Rethinking Plan B
A recent New York Times article opens with the story of Rona Economou, a young woman with a career saga that follows a familiar arc.
Rona was a lawyer at a large Manhattan law firm and worried that her job wasn’t her calling. After being laid off during the recession she realized that this was her “one chance” to follow her dreams. Inspired, she opened a Greek food stall in the Lower East Side’s Essex Street Market. She wanted to “indulge her passion, lead a healthier life, and downshift professionally.”
Almost every career blog and book on the planet would applaud Rona’s courageous decision.
She’s no longer so sure.
As the Times reports, Rona now works harder than she ever had as a lawyer. Six days a week she’s up at 5:30 am doing strenuous labor: “she hoists 20-pounds bag of flour, gets burned and occasionally slices open a finger.” Her one day off a week is dedicated to the administrative side of the business.
She makes much less money and has much less flexibility in her schedule. Something as simple as catching a cold can be a disaster: “I can’t afford to shut the shop down.”
Rona discovered that her dream job was not as dreamy as she had fantasized — and she’s not alone in recognizing this cold dose of reality. The Times article tells story after story of young people with similar experiences:
- Mary Lee Herrington quit her $250,000-a-year law job to become a wedding planner. She exhausted herself working 17-hour days. When she crunched the numbers, she was making less than $2 an hour.
- Charan Sachar ditched his software engineering job to sell teapots on Etsy. He was surprised to find that instead of leisurely days spent at the kiln, up to 70% of his time is now dedicated to administrative tasks.”He’s not only his own boss,” the Times notes, “he is his own accountant, sales director, marketing manager and shipping clerk.”
- Jennifer Phelan left a marketing job to become a private pilates instructor. She found the 14-hour days to be physically exhausting. She has since returned to her old job.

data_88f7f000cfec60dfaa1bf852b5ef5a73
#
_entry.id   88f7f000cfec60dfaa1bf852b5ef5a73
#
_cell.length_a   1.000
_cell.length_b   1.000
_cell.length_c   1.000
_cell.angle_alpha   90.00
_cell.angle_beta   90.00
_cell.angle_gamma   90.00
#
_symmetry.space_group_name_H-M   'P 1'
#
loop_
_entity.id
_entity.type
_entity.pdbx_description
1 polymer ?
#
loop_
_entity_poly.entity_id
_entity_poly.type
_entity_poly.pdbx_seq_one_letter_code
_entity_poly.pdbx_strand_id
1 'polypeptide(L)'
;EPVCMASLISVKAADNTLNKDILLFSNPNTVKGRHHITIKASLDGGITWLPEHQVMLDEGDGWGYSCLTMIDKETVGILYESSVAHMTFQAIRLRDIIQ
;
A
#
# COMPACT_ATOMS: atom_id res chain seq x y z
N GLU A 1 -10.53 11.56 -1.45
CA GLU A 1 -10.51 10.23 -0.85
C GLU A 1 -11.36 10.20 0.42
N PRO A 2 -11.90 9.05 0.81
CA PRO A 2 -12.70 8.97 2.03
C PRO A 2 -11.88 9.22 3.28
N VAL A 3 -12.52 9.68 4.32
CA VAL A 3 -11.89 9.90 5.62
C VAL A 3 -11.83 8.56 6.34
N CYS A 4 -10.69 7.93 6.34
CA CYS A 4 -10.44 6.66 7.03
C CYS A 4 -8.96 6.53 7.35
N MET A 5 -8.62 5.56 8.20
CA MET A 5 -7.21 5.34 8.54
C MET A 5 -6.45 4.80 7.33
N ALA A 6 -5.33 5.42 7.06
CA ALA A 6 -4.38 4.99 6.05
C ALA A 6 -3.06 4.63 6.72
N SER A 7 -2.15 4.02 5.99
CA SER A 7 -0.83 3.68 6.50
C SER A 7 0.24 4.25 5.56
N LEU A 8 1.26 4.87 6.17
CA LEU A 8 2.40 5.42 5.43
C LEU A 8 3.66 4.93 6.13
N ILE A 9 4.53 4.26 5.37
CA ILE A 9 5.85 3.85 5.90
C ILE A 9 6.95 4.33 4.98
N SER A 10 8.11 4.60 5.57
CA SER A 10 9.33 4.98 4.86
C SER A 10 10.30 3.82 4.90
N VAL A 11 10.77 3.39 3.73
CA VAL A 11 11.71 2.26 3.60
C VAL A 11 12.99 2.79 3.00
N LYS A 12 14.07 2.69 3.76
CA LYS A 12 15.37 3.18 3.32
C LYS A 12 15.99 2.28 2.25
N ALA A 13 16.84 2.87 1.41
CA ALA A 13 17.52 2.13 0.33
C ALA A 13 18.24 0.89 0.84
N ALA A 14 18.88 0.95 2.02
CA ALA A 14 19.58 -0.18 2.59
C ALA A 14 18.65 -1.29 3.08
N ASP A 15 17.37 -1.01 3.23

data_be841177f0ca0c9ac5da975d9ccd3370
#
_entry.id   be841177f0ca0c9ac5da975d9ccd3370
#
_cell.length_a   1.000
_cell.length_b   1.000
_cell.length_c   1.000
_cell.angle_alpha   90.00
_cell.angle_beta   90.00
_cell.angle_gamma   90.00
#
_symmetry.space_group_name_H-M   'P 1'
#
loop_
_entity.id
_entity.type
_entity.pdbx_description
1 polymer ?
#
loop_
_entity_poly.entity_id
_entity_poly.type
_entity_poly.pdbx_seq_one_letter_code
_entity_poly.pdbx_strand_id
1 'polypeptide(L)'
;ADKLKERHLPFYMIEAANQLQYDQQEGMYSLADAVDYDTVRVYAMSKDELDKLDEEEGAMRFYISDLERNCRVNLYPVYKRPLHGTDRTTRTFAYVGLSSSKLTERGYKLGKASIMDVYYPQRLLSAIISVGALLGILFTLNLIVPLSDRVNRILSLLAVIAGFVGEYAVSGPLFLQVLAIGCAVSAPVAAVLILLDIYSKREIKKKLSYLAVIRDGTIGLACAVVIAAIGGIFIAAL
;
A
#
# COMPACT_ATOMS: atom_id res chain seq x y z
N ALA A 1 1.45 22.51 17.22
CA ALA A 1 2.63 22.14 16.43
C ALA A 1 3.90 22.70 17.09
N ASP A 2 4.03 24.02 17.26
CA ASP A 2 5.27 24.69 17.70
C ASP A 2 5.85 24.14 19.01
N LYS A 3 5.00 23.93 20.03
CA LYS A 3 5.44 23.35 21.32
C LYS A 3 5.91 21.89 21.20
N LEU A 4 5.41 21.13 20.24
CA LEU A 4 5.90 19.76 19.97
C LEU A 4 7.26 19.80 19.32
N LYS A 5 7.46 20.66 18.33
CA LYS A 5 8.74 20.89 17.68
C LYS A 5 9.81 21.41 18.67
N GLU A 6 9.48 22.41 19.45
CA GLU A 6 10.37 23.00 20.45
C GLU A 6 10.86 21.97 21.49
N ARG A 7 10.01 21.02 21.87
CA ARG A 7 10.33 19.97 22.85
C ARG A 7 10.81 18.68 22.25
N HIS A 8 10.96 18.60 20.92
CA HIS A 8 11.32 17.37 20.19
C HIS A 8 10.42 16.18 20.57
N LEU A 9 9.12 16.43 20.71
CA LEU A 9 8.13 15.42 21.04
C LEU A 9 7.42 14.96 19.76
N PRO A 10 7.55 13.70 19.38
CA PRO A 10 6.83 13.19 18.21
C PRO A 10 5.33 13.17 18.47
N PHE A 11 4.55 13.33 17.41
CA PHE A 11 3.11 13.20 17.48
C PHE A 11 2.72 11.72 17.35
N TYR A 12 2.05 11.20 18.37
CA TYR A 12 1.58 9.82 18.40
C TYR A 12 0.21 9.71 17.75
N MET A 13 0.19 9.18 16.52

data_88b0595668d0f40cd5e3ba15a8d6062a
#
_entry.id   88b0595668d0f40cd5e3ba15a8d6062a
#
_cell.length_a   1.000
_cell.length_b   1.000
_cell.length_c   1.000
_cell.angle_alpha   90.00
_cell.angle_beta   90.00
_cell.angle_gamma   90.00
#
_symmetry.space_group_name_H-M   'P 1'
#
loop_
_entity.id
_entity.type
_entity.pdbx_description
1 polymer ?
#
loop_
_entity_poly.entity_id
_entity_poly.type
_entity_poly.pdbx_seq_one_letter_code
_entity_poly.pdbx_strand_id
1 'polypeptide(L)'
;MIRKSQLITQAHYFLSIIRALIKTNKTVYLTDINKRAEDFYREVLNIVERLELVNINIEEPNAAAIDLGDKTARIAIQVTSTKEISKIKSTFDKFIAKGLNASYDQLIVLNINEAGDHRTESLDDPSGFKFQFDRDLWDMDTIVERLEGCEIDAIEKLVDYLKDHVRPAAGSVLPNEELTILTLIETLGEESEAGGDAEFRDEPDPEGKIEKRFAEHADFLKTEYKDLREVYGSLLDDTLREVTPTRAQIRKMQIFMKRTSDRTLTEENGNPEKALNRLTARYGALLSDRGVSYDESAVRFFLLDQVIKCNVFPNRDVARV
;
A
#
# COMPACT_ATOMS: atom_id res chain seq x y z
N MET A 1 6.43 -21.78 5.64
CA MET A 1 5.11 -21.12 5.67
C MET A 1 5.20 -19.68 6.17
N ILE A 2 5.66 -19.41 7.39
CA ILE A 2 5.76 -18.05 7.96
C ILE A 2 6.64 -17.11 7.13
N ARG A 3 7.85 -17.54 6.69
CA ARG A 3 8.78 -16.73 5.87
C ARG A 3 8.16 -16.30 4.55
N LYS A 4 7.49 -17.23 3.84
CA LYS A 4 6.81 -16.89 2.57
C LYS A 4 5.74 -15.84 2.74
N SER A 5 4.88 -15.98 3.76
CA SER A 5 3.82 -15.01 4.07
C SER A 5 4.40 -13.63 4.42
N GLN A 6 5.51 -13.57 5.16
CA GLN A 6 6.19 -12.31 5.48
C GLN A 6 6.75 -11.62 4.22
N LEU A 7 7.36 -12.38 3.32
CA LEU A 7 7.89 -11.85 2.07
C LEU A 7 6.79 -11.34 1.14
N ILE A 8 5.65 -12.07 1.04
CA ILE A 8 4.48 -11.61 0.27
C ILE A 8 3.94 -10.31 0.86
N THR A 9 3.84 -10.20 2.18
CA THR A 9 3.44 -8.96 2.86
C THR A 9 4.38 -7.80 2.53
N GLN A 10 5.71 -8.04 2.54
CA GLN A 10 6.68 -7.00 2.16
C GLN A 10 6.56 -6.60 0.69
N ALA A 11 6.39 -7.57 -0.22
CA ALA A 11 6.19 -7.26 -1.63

- And so on.
A Better Approach
After reading this article, I couldn’t help but think of a college friend who not that long ago was in situation similar to Rona Economou. He was a lawyer at a big firm in a big city, and he also felt that his life lacked a certain spark.
But instead of leaving the law to start from scratch, he leveraged his value as a highly-trained lawyer to take control of his career.
He moved to Colorado with his finacee, where they bought a house and a puppy. He makes less but this is balanced by lower living expenses. He finds the work challenging and feels recognized for his abilities: two crucial traits in loving what you do. Of equal importance, the pace of work is more reasonable than at his old office, giving him more time to spend at home, visiting family (who live nearby), and indulging his love of outdoor sports (a required activity in Colorado).
My friend is as happy as I think anyone can reasonably expect to become in their working life. He’s more happy than Rona, Mary Lee, Charan, Jennifer, or the countless others who hold out for the fantasy of a dream job — something instantaneously bliss-producing — waiting out there to be discovered and solve all their problems.
The Career Craftsman
The subjects profiled in the Times article represent the standard thinking on career happiness: only following your passion will make you happy, everything else is a capitulation.
My lawyer friend, by contrast, represents the Career Craftsman approach: get good at something rare and valuable, then leverage these skills to gain the career traits you care about.
The Career Craftsman approach is less sexy than the standard thinking on career happiness, but it recognizes the economic reality of satisfaction. Great jobs are rare and valuable, which means you have to offer value in return.
Put bluntly: No one cares whether your radical career transformation is your “passion” — if you’re not bringing a hard won skill to the table, you’re not likely to come away with a great work situation.
To summarize, I agree that you shouldn’t tolerate being unhappy with what you do. The best way to combat this unhappiness, however, is not to drop everything and start from scratch, but instead to become good at something valuable, then take this value out for a spin.
You might be surprised how far it takes you.
(Photo by bradbridgewater)